With the songs as a foundation, using the skip counting cards I created helped us to recognize the places our girl was hearing the numbers wrong and correct them. When she first started singing the 4 song, she had a couple of the numbers mixed up. So she was singing the wrong number in the sequence. She already knew the tune, but putting the cards in front of her helped us to realize she was singing it wrong.
Create Number Chains
This is the most basic thing to do with the cards. It is the obvious reason I created them. Number chains help with the primary goal of our number teaching: recognition. Laying out the cards in a number chain, helps my learner to recognize the difference between the numbers. She still struggles with immediate recognition of a 6 and an 8. So laying them out in order helps.
The number chains are also perfect for teaching larger number recognition. The numbers in skip counting get pretty big. Having a visual cue for kids helps them to start to notice the tens, hundreds, and thousands places without actually teaching them. They can just start to see the bigger numbers have specific notations.
We have a habit of telling our preschoolers that block numbers and letters are mazes for them to navigate. I created the number cards with the idea of making number mazes for the skip counting sequences. When we have the cards laid out in a number chain, I give G a dry-erase marker and ask her to work through the number mazes. We are still working on having her write from top to bottom and left to right. These simple number mazes help her with her number writing.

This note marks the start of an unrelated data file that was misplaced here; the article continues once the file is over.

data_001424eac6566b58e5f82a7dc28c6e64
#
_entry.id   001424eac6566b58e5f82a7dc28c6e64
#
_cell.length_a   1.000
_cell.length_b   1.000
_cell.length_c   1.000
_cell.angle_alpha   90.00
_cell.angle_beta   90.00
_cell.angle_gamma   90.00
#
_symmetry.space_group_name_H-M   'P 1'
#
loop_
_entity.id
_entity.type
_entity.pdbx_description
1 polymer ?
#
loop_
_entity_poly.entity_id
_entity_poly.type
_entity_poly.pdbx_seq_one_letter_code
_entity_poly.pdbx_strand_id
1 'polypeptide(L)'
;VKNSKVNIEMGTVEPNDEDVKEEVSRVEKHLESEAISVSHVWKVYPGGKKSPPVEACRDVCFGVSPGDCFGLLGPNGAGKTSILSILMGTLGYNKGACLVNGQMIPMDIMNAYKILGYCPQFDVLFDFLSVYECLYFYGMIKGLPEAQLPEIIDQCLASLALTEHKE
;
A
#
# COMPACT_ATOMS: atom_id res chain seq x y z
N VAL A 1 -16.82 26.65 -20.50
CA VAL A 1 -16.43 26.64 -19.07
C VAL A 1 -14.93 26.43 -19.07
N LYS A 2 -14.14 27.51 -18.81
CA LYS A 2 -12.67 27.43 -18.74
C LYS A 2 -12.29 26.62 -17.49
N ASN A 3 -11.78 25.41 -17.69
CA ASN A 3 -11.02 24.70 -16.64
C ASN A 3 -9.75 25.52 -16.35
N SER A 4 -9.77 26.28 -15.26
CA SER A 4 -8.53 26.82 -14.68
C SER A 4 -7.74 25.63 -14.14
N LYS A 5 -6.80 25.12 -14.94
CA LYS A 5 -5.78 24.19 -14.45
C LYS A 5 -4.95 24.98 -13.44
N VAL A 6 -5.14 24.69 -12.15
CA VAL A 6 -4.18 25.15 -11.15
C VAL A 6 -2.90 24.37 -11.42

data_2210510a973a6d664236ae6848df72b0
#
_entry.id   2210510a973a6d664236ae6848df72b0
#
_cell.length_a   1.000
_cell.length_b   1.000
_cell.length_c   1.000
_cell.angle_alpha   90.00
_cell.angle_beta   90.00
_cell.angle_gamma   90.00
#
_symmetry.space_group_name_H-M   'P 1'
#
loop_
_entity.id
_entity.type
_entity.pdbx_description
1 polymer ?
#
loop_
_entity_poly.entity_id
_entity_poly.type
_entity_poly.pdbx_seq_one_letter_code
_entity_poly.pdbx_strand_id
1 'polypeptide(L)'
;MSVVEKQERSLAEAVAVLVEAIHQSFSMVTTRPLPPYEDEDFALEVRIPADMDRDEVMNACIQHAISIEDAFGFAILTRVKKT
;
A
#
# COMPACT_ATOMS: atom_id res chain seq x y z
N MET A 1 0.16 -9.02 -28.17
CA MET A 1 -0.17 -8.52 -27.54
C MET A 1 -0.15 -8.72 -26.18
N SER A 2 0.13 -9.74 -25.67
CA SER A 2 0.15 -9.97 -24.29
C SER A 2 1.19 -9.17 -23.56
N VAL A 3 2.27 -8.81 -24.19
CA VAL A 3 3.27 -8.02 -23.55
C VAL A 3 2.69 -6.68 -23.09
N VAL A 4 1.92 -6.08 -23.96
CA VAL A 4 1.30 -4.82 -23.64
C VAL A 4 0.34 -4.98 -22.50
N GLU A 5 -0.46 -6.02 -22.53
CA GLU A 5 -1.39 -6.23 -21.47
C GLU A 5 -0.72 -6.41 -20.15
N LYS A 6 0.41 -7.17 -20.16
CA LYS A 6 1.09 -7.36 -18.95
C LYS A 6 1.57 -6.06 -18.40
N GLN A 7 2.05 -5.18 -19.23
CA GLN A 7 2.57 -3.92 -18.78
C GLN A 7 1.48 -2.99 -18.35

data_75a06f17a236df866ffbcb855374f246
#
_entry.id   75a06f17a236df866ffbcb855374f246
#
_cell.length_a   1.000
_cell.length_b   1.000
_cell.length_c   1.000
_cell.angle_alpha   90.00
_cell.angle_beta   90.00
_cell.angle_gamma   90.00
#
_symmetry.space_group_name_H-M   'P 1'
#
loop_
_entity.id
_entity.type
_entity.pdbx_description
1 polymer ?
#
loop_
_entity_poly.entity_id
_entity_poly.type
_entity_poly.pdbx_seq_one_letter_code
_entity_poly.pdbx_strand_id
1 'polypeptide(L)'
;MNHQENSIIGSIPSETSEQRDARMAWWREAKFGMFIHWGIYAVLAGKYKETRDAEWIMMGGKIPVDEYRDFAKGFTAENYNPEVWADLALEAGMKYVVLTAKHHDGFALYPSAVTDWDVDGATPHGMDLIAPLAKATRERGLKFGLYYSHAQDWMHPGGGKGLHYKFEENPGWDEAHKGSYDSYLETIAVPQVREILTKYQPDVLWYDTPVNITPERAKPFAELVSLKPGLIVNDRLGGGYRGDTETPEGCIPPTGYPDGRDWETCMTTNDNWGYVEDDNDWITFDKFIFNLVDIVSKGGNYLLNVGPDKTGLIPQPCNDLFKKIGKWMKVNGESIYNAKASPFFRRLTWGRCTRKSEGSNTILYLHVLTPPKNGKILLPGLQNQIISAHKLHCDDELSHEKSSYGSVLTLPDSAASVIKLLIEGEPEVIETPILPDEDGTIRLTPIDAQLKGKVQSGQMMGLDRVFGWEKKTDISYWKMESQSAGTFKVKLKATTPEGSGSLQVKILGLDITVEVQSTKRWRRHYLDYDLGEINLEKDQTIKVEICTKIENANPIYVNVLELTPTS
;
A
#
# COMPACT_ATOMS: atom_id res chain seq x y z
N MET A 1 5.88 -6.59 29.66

We sneak in some review at the end of this process by having her erase the cards in order. Repetition and review is the way to ensure the skip counting sticks.
Pretend to be Mixed-up
One of the most effective teaching tools for my little one is to have her be the teacher. I often pretend I just got everything out of order and I need help putting it all back in order. She falls for it every time and wants to help me get it right. I jumble up the sequences of the cards and tell her I got them out of order again.
She takes the cards from me and lays them out in order, singing and recognizing the numbers as she goes along. Once she has them all in order, she brings them back to me and I put a rubber band and sticky note on the stack, so I can “keep it straight.”
Ask for Help
On the same track as pretending to be mixed-up, I also often forget how the songs go. Really. I forget how some of the songs go (11 and 13 come to mind), but G knows the tunes. So, I will randomly tell her, I forgot how the song goes. If she needs a little bit of coaxing, I will start it out and let her tell me how to finish it. She loves that she knows something I don’t know. And she loves when the tables are turned and she gets to be the teacher.
Use Skip Counting Practically
As I said before, we use skip counting on a daily basis without even thinking of it. There are lots of practical applications for skip counting with our kindergartener. As these opportunities present themselves, I try to encourage skip counting together.
This is still a very hard concept for our kindergartener to see practically. So we are focusing on exposure at this point, not complete understanding. When we got home with our Halloween candy haul and sorted and counted the different kinds of candy we got, we introduced some simple skip counting to her. It kind of blew her mind.
When appropriate in our math school work, I also show her how I count using skip counting. She is starting to make a connection, but she still prefers to count the old-fashioned way.
I hope these tips and these cards help you teach your students to learn how to skip count! UPDATE!! Since the new Foundations guide was released, the skip counting has expanded. I am working on updating these a couple of weeks at a time. Here are the links to the PDFs:
- Week 1 – Skip Counting 1 and Skip Counting 2
- Week 2 – Skip Counting 3 and Skip Counting 4
- Week 3 – Skip Counting 5 and Skip Counting 6
- Week 4 – Skip Counting 7 and Skip Counting 8
- Week 5 – Skip Counting 9 and 10
- Week 6 – Skip Counting 11 and 12
- Week 7 – Skip Counting 13
- Week 8 – Skip Counting 14
- Week 9 – Skip Counting 15
- Week 10 – Skip Counting Squares
- Week 11 – Skip Counting Cubes